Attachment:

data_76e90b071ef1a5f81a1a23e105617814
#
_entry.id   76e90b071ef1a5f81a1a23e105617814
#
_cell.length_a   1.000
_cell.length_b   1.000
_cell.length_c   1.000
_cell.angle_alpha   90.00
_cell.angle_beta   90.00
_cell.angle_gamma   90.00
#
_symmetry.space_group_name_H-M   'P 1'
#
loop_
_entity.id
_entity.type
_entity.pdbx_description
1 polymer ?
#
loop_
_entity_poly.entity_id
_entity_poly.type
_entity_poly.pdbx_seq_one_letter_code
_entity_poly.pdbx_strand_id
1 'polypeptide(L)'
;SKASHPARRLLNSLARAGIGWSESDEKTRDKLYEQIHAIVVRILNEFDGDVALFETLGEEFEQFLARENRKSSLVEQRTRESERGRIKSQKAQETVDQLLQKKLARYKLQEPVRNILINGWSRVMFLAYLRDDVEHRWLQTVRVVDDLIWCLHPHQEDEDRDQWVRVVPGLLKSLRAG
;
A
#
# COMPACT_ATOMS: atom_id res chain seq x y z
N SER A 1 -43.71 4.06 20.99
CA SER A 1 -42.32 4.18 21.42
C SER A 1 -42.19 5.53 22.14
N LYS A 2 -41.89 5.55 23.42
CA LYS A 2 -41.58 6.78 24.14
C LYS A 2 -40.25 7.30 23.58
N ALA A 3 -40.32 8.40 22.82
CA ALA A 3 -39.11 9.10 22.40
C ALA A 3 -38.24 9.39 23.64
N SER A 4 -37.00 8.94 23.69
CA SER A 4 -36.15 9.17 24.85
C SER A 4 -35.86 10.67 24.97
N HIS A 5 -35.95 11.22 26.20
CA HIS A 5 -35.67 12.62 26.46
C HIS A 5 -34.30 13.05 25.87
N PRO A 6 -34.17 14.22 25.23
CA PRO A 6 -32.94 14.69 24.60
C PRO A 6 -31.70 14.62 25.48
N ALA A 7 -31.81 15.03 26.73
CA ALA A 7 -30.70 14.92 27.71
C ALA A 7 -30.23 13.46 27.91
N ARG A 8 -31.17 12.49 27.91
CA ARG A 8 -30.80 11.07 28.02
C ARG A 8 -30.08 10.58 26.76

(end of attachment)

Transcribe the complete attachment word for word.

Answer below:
data_76e90b071ef1a5f81a1a23e105617814
#
_entry.id   76e90b071ef1a5f81a1a23e105617814
#
_cell.length_a   1.000
_cell.length_b   1.000
_cell.length_c   1.000
_cell.angle_alpha   90.00
_cell.angle_beta   90.00
_cell.angle_gamma   90.00
#
_symmetry.space_group_name_H-M   'P 1'
#
loop_
_entity.id
_entity.type
_entity.pdbx_description
1 polymer ?
#
loop_
_entity_poly.entity_id
_entity_poly.type
_entity_poly.pdbx_seq_one_letter_code
_entity_poly.pdbx_strand_id
1 'polypeptide(L)'
;SKASHPARRLLNSLARAGIGWSESDEKTRDKLYEQIHAIVVRILNEFDGDVALFETLGEEFEQFLARENRKSSLVEQRTRESERGRIKSQKAQETVDQLLQKKLARYKLQEPVRNILINGWSRVMFLAYLRDDVEHRWLQTVRVVDDLIWCLHPHQEDEDRDQWVRVVPGLLKSLRAG
;
A
#
# COMPACT_ATOMS: atom_id res chain seq x y z
N SER A 1 -43.71 4.06 20.99
CA SER A 1 -42.32 4.18 21.42
C SER A 1 -42.19 5.53 22.14
N LYS A 2 -41.89 5.55 23.42
CA LYS A 2 -41.58 6.78 24.14
C LYS A 2 -40.25 7.30 23.58
N ALA A 3 -40.32 8.40 22.82
CA ALA A 3 -39.11 9.10 22.40
C ALA A 3 -38.24 9.39 23.64
N SER A 4 -37.00 8.94 23.69
CA SER A 4 -36.15 9.17 24.85
C SER A 4 -35.86 10.67 24.97
N HIS A 5 -35.95 11.22 26.20
CA HIS A 5 -35.67 12.62 26.46
C HIS A 5 -34.30 13.05 25.87
N PRO A 6 -34.17 14.22 25.23
CA PRO A 6 -32.94 14.69 24.60
C PRO A 6 -31.70 14.62 25.48
N ALA A 7 -31.81 15.03 26.73
CA ALA A 7 -30.70 14.92 27.71
C ALA A 7 -30.23 13.46 27.91
N ARG A 8 -31.17 12.49 27.91
CA ARG A 8 -30.80 11.07 28.02
C ARG A 8 -30.08 10.58 26.76